Trillium recently hosted a webinar during which John Coe, a co-founder at B2BMarketing.com, discussed the changing role that customer data has in today’s marketing environment. The key point was that data is no longer just the output of marketing activity; it increasingly is the fuel that drives that activity. No longer are companies content to do monthly reports – perhaps with pretty charts and graphs – that look back retrospectively on what happened. Now they want to use data that 1) they generate, 2) acquire from other parties or 3) can monitor in the ether of social media to better inform their analysis. The goal is continuous calibration and refinement of marketing activities. It is an iterative, never-ending feedback and action loop.
There’s been a lot of discussion in the marketing industry about the tools that can help in this cause. If you are familiar with Scott Brinker’s MarTech infographic, you’ll know that there are more than 3,800 companies that are currently operating in the marketing technology space. That’s a whole lot of technology from which to choose. But regardless of the diversity of choices, there’s one immutable fact – nothing can be done without data and the more sophisticated the tools, the more dependent they are on quality of that data. In fact, I’d argue that the sophistication of the tools can easily mask data inadequacies that imperil the results, and thus lead companies astray.
And that’s a real problem because marketing is focused on people. And in terms of business, people are “volatile”. They change jobs, companies, locations pretty frequently. How frequently? John Coe estimates that within the B2B market there is a 5% turnover on a monthly basis, representing material changes in data points about the person that may not be reflected in their data record. When you annualize that number you get a mind-boggling 60% change in the B2B space. That number seems so incredibly large that it might not seem credible. But if you pick an individual month and look at the US Labor statistics you’ll see some supporting numbers. For April of 2016, the hiring rate for new jobs was 3.5% and the separation (voluntary and involuntary departures) rate was 3.5%. Add those two together and reduce it with some consideration that some departures are the new hires somewhere else and you are in John’s 5% neighborhood. And that data does not capture job changes within a company. The B2B space is in state of perpetual change in terms of customer data.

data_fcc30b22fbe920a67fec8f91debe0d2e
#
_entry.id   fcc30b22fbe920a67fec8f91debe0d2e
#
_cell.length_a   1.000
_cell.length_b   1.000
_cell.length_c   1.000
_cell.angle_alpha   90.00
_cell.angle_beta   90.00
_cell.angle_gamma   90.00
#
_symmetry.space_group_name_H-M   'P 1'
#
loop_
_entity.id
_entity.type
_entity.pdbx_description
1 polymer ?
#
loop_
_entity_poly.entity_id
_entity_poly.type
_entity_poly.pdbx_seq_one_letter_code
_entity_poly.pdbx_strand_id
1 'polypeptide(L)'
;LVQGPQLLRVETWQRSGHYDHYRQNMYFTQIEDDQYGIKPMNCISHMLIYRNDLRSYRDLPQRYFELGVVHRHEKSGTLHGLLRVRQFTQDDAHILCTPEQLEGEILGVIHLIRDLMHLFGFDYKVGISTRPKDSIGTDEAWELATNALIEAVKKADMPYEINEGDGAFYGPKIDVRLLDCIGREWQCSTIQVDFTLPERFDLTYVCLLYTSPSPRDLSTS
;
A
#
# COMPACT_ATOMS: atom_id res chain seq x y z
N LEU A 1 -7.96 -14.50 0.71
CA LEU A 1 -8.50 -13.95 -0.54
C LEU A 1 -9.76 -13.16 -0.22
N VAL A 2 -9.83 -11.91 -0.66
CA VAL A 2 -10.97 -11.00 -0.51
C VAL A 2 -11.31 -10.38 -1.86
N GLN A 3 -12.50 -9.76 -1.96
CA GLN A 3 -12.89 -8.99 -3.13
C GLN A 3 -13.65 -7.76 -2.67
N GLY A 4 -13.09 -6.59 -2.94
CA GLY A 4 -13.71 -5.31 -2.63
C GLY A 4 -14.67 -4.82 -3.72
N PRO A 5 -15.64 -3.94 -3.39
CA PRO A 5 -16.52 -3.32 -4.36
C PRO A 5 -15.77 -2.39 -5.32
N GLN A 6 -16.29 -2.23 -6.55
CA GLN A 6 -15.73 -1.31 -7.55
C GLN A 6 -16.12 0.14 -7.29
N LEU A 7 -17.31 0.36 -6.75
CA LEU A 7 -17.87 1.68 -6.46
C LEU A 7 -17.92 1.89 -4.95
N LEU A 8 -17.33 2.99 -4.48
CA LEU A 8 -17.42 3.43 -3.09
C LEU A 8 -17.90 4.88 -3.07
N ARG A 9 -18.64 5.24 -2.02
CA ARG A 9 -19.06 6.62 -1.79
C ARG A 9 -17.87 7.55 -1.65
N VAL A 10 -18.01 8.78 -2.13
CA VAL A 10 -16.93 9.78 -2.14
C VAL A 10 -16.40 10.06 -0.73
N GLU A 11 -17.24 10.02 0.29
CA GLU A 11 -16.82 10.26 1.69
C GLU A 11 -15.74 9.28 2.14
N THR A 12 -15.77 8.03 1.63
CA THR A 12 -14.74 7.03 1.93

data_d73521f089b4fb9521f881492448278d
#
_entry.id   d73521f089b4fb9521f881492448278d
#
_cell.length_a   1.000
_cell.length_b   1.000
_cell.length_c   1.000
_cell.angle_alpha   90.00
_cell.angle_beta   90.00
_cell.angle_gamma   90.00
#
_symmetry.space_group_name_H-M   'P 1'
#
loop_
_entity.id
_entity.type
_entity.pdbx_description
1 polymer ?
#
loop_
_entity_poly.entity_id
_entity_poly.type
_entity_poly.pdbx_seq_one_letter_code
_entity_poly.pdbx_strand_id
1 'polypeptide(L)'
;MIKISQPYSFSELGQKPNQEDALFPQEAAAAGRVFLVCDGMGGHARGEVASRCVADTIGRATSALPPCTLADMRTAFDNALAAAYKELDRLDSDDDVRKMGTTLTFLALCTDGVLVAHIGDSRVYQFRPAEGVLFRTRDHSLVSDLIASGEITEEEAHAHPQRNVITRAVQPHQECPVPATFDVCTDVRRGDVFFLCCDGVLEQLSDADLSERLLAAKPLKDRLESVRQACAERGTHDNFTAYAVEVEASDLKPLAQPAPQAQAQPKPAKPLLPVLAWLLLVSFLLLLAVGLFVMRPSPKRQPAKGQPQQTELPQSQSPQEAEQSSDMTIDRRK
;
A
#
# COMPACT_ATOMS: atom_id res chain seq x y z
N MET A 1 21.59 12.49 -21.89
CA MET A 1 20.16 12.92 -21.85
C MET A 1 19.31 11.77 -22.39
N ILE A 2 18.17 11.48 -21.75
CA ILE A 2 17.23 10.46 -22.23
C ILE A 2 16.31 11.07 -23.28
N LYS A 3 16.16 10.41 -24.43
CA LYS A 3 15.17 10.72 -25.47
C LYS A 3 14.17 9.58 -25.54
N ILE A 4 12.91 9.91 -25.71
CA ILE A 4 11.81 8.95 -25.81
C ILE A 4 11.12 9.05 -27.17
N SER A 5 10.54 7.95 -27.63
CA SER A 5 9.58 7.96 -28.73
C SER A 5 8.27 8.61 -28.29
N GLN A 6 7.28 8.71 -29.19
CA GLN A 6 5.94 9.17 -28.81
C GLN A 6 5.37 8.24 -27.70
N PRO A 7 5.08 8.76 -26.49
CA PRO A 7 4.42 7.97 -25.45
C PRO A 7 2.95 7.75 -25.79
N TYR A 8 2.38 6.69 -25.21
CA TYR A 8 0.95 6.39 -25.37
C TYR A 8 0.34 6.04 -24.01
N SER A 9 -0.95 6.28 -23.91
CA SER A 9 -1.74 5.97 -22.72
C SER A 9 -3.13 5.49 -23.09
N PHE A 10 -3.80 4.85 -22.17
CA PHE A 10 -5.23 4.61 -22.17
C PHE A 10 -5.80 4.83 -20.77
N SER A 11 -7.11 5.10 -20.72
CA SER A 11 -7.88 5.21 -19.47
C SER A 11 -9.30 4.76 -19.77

With the advent of digital marketing over the last ten years, the pundits have taken to argue that the discipline of marketing has become more a science than it is art. Though there is much happening to support that argument, it carries with it some significant implications. The notion of science implies a certain discipline regarding scientific methods and the corresponding analysis. You can’t have a “control” or an “experiment”, the foundational elements of the scientific method without real control of the underlying elements. Want to A/B test your messaging? If the underlying contact data of those to whom you are messaging is not accurate then forget about it. Any determinations about the A/B test are spurious, because you can have no confidence that other variables were involved. Maybe the differences in response have nothing to do with the messaging and everything to do with the accuracy of the respective target populations. Want to analyze your pipeline to see what nurturing tactics are working? With a 5% per month churn in your contact population, you’ll be struggling to accurately understand what nurture tactics work. They might indeed work if you were reaching your targets – but how do you know? No matter how eloquent your marketing message, it won’t be persuasive unless it reaches its audience.
Focusing on the underlying accuracy of whatever data with which you are working may not spark the same kind of enthusiasm as working with some fancy predictive analytics tool, but ignore the quality of your data and you’ll be sorry.
Every good chef knows that all the cooking artistry in the world cannot overcome bad ingredients. The same goes for marketing.